Steve Sucato | October 08, 2013
BalletX opens DanceCleveland season with engaging program at E.J. Thomas Hall (review)
DanceCleveland hit a home run with its season opener of BalletX Saturday night at the University of Akron's E.J. Thomas Hall. The contemporary ballet troupe from Philadelphia, in its Northeast Ohio debut, presented a memorable mixed repertory program of three engaging ballets performed adroitly by its versatile dancers.
The sold-out performance, co-sponsored by the university, led off with Amsterdam-based choreographer Annabelle Lopez Ochoa's "Still@Life" (2008), set to music by J.S. Bach and Wassenaer.
Inspired by still-life paintings and sculptures of Michelangelo, Ochoa's ballet opened on a tableau of a half-dozen male and female dancers costumed in black tops and skirts frozen in an action pose, with one female dancer gripping a green apple between her teeth. The tableau then dissolved, and the dancers set out on what would be a well-crafted journey filled with whimsy and great dancing.
Apples were tossed, rolled and passed among the dancers in playful choreography that had bodies twisting and turning as dancers' legs shot into high extensions and curled through elegant dvelopps.
Ochoa's movement language for the ballet, characteristic of the familiar contemporary ballet language used by many of today's choreographers, had a freshness to its familiarity that was delightful.
Her choreography for the ballet was a mix of interesting dancer formations and clever movement phrases that, like the music it was danced to and the costumes, transitioned from dark to colorful as the ballet progressed. "Still@Life" proved full of life and was both entertaining and satisfying.
Next, former San Francisco Ballet dancer Alex Ketley's "Silt" (2009) adopted at its beginning an apathetic mood, as a male/female couple danced in silence, executing a sputtering succession of contorted body positions while four more dancers -- three seated in chairs -- looked on, appearing bored and disconnected.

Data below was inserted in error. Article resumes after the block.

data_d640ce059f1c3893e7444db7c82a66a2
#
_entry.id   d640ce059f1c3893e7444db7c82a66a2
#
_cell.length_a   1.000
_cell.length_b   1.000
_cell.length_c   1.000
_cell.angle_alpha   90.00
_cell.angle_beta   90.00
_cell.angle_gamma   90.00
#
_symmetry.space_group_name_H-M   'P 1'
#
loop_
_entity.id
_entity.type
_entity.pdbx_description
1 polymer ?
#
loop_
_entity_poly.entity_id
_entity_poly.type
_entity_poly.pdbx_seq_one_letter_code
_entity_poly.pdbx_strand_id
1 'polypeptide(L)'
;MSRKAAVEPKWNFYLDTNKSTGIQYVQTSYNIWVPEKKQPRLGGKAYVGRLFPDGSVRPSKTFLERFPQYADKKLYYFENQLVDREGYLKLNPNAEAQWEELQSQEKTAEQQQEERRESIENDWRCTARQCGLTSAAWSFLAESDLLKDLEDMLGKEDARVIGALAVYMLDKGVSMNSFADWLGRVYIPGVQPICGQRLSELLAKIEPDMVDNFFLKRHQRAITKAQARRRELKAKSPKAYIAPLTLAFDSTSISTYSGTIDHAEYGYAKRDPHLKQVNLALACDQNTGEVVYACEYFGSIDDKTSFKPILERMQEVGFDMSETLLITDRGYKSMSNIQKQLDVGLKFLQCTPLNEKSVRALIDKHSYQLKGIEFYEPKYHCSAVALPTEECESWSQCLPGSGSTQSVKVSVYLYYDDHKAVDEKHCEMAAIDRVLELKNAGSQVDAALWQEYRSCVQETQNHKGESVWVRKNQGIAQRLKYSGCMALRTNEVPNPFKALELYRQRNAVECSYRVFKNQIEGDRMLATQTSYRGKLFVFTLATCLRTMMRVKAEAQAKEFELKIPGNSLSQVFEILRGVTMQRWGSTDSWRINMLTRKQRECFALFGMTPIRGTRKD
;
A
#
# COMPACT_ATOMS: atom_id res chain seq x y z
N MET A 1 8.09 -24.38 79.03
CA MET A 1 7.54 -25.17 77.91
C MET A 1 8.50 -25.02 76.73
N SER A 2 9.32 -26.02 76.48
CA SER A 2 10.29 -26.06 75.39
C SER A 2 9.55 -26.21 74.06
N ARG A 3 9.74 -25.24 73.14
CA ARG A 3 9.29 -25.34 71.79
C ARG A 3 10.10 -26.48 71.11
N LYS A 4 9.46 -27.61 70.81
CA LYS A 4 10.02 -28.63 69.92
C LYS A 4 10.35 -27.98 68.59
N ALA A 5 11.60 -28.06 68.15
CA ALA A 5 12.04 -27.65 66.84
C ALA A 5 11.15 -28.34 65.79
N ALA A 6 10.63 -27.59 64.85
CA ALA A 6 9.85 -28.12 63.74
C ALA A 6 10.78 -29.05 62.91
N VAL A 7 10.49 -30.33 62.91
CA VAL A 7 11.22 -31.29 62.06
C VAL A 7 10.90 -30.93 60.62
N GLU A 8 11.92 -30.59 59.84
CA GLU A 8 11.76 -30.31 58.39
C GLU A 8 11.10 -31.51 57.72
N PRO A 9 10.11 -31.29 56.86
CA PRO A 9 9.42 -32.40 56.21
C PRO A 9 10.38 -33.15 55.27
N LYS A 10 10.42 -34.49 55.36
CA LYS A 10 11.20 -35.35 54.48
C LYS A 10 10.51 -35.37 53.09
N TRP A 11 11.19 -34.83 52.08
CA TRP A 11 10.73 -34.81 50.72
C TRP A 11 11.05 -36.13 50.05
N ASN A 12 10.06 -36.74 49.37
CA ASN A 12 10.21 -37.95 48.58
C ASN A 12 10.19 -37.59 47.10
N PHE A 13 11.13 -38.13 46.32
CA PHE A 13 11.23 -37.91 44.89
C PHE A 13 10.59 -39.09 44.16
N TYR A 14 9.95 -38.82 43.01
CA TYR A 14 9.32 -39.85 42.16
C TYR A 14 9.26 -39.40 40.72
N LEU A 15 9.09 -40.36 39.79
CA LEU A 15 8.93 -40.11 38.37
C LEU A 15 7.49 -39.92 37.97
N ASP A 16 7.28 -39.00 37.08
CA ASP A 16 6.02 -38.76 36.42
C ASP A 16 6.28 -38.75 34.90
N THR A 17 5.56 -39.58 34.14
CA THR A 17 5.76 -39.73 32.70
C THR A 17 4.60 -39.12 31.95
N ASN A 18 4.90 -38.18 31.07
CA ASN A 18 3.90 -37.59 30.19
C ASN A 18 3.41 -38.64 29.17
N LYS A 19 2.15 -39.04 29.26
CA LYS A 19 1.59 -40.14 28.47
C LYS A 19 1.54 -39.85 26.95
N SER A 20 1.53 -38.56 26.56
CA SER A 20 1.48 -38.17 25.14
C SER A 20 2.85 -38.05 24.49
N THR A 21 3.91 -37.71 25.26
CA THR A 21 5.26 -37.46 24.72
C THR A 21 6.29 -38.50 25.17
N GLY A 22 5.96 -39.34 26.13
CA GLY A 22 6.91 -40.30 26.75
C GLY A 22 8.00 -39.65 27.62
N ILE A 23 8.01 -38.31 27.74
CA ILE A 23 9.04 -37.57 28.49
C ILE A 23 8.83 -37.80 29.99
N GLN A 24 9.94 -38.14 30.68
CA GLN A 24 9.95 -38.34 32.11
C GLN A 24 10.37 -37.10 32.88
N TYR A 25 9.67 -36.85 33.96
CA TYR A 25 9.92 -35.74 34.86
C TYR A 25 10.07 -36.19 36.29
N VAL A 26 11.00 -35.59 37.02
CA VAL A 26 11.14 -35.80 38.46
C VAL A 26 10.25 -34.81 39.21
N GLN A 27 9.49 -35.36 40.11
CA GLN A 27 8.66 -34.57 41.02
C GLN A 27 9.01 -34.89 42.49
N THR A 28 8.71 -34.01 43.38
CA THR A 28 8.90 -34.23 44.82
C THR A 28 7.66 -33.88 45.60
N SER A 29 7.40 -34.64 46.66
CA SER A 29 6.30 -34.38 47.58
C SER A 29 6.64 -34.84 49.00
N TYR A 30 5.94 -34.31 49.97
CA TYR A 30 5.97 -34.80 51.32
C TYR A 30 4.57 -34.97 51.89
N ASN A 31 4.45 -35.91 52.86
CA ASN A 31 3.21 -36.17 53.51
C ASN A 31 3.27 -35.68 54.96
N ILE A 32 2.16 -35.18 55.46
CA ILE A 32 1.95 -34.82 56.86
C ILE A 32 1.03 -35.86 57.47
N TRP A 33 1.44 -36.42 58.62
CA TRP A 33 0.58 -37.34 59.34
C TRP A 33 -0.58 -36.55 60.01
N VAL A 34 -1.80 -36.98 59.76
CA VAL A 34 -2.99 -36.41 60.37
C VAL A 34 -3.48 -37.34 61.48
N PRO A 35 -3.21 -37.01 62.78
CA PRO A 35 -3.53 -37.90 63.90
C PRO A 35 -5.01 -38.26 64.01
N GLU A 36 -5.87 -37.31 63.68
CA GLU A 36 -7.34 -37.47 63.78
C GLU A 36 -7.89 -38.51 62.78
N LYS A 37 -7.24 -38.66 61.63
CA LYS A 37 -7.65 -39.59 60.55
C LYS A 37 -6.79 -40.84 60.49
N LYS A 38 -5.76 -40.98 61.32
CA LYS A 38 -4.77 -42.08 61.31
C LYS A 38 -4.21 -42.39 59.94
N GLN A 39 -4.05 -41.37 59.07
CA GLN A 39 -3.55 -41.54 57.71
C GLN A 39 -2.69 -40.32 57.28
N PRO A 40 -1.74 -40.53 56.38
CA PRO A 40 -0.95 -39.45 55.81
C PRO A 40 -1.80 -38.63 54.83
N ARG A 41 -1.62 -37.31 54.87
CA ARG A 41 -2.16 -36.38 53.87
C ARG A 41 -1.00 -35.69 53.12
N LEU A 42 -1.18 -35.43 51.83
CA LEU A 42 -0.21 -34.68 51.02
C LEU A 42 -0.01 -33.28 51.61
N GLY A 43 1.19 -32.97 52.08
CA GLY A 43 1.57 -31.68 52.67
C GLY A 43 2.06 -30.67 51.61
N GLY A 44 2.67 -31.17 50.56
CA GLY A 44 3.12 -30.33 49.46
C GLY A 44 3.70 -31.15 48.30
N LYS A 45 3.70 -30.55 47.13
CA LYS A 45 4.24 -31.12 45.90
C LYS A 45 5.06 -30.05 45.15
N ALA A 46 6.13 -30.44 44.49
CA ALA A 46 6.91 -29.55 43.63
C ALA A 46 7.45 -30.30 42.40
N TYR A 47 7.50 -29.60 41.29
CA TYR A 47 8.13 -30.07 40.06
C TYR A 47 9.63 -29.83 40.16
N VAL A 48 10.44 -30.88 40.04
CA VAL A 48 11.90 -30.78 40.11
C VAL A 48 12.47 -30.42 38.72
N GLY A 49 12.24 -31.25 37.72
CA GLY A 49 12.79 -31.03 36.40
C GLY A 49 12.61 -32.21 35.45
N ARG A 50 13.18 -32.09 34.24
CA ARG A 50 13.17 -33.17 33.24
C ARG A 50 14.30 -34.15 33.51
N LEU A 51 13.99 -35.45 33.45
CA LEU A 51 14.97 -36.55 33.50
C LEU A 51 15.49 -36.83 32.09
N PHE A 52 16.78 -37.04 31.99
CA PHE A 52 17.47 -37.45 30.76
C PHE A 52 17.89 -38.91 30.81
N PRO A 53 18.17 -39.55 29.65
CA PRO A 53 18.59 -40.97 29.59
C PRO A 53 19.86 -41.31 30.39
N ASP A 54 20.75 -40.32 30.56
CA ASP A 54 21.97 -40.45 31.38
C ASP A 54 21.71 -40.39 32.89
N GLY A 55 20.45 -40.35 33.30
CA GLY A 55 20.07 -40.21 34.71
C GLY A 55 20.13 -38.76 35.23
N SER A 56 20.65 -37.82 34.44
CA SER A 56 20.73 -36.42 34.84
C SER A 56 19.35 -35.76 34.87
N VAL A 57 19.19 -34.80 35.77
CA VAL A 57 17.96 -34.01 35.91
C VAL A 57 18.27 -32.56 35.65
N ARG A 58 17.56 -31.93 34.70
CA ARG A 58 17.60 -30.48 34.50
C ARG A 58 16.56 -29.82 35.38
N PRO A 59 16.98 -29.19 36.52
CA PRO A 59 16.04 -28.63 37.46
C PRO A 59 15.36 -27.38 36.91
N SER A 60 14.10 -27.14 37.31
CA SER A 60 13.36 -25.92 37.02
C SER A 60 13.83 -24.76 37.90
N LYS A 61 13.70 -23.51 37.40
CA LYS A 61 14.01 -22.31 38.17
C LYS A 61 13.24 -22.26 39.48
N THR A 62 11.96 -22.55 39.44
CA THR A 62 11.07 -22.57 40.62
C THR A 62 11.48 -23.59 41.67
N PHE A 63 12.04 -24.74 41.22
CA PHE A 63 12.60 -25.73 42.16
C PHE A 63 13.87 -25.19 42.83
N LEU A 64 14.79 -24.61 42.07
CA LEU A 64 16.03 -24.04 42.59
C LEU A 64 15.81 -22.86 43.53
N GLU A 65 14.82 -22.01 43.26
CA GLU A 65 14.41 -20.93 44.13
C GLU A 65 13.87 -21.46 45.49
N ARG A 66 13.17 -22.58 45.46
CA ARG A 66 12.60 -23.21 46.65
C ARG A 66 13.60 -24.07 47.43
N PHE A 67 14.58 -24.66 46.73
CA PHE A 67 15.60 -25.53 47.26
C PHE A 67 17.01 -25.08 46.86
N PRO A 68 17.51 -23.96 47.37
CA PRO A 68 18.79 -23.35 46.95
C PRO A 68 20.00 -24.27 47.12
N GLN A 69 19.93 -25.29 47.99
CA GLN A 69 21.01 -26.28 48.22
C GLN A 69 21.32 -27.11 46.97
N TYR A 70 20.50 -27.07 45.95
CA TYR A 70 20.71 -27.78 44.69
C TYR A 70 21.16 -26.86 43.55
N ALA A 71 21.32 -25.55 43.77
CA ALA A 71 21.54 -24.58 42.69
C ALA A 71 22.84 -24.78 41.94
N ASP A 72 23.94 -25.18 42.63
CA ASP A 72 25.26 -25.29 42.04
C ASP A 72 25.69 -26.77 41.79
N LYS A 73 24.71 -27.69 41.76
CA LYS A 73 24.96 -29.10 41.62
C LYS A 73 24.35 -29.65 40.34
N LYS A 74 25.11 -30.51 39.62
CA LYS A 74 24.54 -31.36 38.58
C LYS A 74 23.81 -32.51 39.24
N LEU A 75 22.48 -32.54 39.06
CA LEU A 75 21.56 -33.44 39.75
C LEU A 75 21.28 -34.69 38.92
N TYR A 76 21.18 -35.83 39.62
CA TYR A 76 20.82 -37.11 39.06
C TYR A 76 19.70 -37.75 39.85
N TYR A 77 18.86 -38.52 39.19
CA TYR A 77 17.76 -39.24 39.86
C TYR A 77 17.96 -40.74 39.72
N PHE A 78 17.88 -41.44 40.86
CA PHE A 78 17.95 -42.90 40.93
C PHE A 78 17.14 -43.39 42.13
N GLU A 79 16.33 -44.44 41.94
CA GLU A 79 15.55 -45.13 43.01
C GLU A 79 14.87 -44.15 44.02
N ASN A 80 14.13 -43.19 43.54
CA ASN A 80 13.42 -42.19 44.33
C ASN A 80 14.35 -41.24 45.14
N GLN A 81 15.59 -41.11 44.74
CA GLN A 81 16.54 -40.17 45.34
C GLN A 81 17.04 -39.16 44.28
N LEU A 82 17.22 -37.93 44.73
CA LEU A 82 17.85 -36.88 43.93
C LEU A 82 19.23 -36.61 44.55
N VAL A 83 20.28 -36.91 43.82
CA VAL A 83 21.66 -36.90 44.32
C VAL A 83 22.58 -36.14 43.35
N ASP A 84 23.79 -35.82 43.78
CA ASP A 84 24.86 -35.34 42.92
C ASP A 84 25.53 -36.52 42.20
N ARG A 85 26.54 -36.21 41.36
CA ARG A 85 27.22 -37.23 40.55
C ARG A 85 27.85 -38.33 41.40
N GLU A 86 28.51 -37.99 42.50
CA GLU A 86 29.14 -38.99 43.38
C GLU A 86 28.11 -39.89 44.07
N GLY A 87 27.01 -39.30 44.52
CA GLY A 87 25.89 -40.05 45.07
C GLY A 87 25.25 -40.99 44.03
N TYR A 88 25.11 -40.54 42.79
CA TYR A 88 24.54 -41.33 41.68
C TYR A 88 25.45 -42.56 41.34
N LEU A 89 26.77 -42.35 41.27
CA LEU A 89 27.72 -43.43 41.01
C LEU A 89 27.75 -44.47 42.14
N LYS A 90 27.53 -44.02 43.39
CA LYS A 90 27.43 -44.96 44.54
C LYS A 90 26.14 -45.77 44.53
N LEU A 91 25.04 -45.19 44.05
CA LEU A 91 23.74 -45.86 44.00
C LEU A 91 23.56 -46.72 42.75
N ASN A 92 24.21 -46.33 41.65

As the ballet progressed, a music collage by TarJMB kicked in, creating a brooding atmosphere further enhanced by a dark lighting scheme from designer Drew Billiau. Ketley's complex choreography for the ballet's six dancers in this setting felt desolate and at times ceremonial. There was beauty in this, but it was often muted.
One of the ballet's finest moments occurred in a solo by dancer Richard Villaverde, performed to haunting piano music by Arvo Prt. Looking emotionally tormented, Villaverde poured himself into a swirl of back-and-forth movement that was mesmerizing. That solo, along with a scant few other moments in the ballet, appeared as oases in an otherwise stark and forgettable landscape.
The program closed with BalletX co-artistic director Matthew Neenan's "The Last Glass" (2010). Utilizing the company's full complement of 10 dancers performing to a soundtrack by American indie-rock band Beirut, Neenan's ballet presented the audience with a scene out of a bus station or airport terminal.
As if splashing through puddles of emotion that covered the stage, the dancers kicked up anger, joy and sadness, which then clung to them, giving their characters an underlying motivation and exposing their imperfections.
They then carried out disparate personal stories that moved within the same space. The most revealing of these was a lone woman looking bereft, walking slowly across the stage with head in hand. Her story and sense of loss would become the focal point of the ballet.
"The Last Glass" was a cool ballet, blending Beirut's often-melancholy troubadour-esque tunes with a collection of quirky characters and dramatic mini storylines, along with really smart choreography from Neenan that smacked you in the face at every turn. Danced passionately by BalletX's dancers, the ballet was a fitting end to a superb evening of dance.
Steve Sucato is a writer and critic and chairman emeritus of the Dance Critics Association.